Re: Compiling Prolog-like languages

"Bart Demoen" <>
4 Jul 2002 23:01:35 -0400

          From comp.compilers

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Compiling Prolog-like languages (Sarah Thompson) (2002-07-02)
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From: "Bart Demoen" <>
Newsgroups: comp.lang.prolog,comp.compilers
Date: 4 Jul 2002 23:01:35 -0400
Organization: kul
References: 02-07-004
Keywords: prolog, bibliography
Posted-Date: 04 Jul 2002 23:01:35 EDT

Sarah Thompson wrote:

> 1. Can someone point toward a good tutorial on implementing
> Prolog-like programming languages?

@techreport{ AitK90,
AUTHOR = "H. Ait-Kaci",
TITLE = "The {WAM}: a (Real) Tutorial",
INSTITUTION = "DEC Paris Research Report",
NUMBER = "5",
YEAR = "1990 See also: {\sf\verb|~|hak/documents/wam.html}"}

The link is indeed dead because Hassan moved - I think to ILOG. I
have the tutorial, but it says it can be reproduced without permission
by Hassan. I can send you course notes on the WAM I am currently
writing for a summerschool if you want.

> 2. Much of the literature mentions the Warren Abstract Machine. Is
> this regarded as the best way to go, or are there
> simpler/faster/better/newer alternatives worthy of consideration?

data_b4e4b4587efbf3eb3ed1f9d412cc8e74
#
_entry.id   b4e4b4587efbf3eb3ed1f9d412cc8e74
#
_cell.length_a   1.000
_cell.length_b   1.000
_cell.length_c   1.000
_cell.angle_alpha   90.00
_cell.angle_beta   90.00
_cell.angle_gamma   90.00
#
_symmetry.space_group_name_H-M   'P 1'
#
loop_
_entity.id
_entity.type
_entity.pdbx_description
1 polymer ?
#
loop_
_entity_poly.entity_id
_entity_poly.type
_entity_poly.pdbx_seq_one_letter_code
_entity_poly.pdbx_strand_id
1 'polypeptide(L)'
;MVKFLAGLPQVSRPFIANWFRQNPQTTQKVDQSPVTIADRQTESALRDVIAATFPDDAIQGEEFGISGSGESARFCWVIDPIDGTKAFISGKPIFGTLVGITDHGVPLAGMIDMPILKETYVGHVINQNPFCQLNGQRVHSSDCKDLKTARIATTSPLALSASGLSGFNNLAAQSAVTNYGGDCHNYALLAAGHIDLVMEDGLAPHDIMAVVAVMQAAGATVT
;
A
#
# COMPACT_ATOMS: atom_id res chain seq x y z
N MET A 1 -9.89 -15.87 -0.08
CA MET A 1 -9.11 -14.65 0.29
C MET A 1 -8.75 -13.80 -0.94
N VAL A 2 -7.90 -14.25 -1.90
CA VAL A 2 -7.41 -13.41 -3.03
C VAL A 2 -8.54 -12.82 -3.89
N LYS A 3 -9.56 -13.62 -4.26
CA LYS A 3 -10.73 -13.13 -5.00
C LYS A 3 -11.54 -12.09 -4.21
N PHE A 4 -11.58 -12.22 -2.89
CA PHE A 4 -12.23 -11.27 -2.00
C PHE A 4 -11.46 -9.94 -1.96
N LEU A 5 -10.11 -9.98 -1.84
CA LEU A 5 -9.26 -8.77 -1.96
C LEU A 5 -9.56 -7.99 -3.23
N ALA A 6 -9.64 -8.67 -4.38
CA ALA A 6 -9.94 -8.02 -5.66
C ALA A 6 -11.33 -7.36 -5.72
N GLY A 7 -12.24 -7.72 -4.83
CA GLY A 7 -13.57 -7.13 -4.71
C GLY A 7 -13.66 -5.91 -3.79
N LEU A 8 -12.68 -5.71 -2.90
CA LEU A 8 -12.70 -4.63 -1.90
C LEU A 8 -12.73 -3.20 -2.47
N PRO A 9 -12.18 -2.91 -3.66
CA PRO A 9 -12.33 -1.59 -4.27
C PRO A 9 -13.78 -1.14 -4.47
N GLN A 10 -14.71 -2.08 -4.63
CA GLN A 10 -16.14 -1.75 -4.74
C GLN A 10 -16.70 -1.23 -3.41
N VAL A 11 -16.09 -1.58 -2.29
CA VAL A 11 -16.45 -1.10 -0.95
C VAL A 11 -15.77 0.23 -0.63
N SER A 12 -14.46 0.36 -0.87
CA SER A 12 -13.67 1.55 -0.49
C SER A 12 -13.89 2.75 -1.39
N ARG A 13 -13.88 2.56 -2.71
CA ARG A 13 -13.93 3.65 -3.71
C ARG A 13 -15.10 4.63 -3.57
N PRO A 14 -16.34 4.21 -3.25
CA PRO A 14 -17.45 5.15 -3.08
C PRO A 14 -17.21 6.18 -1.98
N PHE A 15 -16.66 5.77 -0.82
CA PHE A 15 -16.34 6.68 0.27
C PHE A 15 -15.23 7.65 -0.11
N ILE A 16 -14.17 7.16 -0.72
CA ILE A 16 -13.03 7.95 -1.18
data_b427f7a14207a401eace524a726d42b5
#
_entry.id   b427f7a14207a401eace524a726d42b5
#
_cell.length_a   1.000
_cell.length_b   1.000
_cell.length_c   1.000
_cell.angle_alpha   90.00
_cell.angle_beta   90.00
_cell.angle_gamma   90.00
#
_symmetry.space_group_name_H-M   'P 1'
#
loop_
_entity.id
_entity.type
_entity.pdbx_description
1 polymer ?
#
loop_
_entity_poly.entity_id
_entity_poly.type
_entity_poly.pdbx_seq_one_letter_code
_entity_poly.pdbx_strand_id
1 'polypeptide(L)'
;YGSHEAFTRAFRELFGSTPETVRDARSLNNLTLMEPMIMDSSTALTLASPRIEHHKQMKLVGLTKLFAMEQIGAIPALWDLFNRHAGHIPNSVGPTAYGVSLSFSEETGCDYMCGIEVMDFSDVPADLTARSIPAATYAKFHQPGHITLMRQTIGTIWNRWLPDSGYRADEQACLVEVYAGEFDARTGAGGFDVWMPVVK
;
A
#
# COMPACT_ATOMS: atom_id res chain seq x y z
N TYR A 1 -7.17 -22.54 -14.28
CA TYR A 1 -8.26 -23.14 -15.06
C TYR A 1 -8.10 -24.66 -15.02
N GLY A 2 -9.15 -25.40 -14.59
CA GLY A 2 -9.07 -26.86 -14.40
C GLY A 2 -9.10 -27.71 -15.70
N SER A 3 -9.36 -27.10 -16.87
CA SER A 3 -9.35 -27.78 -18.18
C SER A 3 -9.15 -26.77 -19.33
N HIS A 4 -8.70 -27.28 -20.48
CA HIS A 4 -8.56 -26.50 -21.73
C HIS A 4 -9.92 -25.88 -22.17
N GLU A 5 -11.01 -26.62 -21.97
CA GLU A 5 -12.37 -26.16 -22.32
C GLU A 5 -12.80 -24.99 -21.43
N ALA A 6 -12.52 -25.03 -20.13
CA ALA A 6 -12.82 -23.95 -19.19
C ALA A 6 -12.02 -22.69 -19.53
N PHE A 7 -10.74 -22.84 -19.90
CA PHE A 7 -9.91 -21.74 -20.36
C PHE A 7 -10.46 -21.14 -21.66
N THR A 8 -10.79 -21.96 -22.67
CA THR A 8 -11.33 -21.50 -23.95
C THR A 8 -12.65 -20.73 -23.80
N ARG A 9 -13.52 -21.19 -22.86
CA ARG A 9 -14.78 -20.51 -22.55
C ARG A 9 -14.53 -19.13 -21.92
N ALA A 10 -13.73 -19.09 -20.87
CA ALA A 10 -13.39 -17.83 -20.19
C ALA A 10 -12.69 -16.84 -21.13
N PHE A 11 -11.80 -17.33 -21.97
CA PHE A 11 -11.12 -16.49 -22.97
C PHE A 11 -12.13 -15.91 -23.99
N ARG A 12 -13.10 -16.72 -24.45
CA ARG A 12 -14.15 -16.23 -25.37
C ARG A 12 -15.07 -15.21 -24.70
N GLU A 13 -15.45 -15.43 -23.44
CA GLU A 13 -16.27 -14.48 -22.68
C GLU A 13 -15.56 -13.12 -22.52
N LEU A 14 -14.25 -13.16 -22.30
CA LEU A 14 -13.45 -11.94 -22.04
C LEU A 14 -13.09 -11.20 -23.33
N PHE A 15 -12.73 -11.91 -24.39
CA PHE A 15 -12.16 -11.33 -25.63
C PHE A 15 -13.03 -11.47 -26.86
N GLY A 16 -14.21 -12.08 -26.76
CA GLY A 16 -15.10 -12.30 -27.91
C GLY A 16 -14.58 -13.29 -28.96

WAM is considered by many the best basis. Systems like SICStus, Yap,
XSB, GNU-Prolog are based on it., but they give it their own touch in
the aspects not specified by the original WAM. There are variants
like the VAM (Vienna Abstract Machine) which is a bit more
complicated, and BinProlog (which is a bit less complicated). Even the
abstract machine model of the Melbourne implementation of Mercury is
not far removed from the WAM.

> 3. I currently use C++ as a target language, although this is intended
> to be an interim step toward a lower level code generator. Is this
> likely to be good/bad/indifferent as regards implementing a WAM or
> something similar to it?

Rather indifferent. I would personally go for an emulator and only in
a later stage switch to something lower level - if you really need
it. Have a look at GNU-Prolog and its predecessor wamcc.

> I should probably mention that I really do want to write my own
> implementation.

Of course ! Why let other people have all the fun :-)


Bart Demoen

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